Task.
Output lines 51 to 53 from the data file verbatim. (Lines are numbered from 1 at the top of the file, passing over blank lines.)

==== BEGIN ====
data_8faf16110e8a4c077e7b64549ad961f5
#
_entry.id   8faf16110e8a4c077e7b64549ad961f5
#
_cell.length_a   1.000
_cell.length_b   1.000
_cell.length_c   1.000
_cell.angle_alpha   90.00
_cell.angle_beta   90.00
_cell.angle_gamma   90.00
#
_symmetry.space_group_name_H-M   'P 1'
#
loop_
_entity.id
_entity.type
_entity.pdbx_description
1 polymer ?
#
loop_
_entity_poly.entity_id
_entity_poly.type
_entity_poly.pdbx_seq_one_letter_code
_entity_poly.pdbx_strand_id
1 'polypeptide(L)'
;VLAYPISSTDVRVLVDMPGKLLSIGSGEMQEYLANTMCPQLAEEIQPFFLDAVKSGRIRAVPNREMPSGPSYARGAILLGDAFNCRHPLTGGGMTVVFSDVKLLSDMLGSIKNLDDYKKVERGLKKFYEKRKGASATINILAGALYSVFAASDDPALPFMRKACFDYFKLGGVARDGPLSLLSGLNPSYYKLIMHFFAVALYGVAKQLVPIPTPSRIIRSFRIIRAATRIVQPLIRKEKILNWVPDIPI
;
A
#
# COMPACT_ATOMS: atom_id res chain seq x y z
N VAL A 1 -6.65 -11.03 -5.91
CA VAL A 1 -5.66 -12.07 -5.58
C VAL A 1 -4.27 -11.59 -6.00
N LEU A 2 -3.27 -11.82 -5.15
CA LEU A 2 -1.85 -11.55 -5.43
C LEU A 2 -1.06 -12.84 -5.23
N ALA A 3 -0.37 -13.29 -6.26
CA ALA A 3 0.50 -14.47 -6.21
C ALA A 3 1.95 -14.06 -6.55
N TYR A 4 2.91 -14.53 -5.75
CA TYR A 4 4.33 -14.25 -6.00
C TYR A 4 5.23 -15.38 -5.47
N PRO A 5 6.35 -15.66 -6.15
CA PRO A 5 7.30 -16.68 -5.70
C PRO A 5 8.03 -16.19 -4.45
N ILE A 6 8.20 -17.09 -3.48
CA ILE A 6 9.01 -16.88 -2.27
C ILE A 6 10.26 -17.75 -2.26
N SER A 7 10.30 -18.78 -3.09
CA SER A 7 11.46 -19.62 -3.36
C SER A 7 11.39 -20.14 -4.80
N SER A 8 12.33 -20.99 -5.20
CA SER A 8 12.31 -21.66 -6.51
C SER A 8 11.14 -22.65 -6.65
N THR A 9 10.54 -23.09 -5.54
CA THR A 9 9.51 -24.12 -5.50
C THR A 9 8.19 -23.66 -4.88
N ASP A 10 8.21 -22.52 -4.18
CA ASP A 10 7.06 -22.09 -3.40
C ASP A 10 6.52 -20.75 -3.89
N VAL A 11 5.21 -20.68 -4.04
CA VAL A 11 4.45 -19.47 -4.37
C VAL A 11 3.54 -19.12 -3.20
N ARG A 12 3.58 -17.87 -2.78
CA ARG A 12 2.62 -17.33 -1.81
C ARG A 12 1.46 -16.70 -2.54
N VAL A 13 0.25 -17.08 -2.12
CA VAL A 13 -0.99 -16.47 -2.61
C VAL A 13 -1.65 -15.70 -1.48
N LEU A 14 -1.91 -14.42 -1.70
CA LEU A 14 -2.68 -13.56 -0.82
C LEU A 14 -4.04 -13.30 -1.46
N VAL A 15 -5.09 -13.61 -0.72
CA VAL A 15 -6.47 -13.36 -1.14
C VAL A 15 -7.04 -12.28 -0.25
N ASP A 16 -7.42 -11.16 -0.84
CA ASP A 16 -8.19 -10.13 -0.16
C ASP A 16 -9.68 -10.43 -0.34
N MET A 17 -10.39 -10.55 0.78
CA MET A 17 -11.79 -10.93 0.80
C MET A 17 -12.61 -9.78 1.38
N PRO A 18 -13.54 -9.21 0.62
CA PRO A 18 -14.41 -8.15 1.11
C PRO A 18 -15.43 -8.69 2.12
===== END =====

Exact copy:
C SER A 7 11.39 -20.14 -4.80
N SER A 8 12.33 -20.99 -5.20
CA SER A 8 12.31 -21.66 -6.51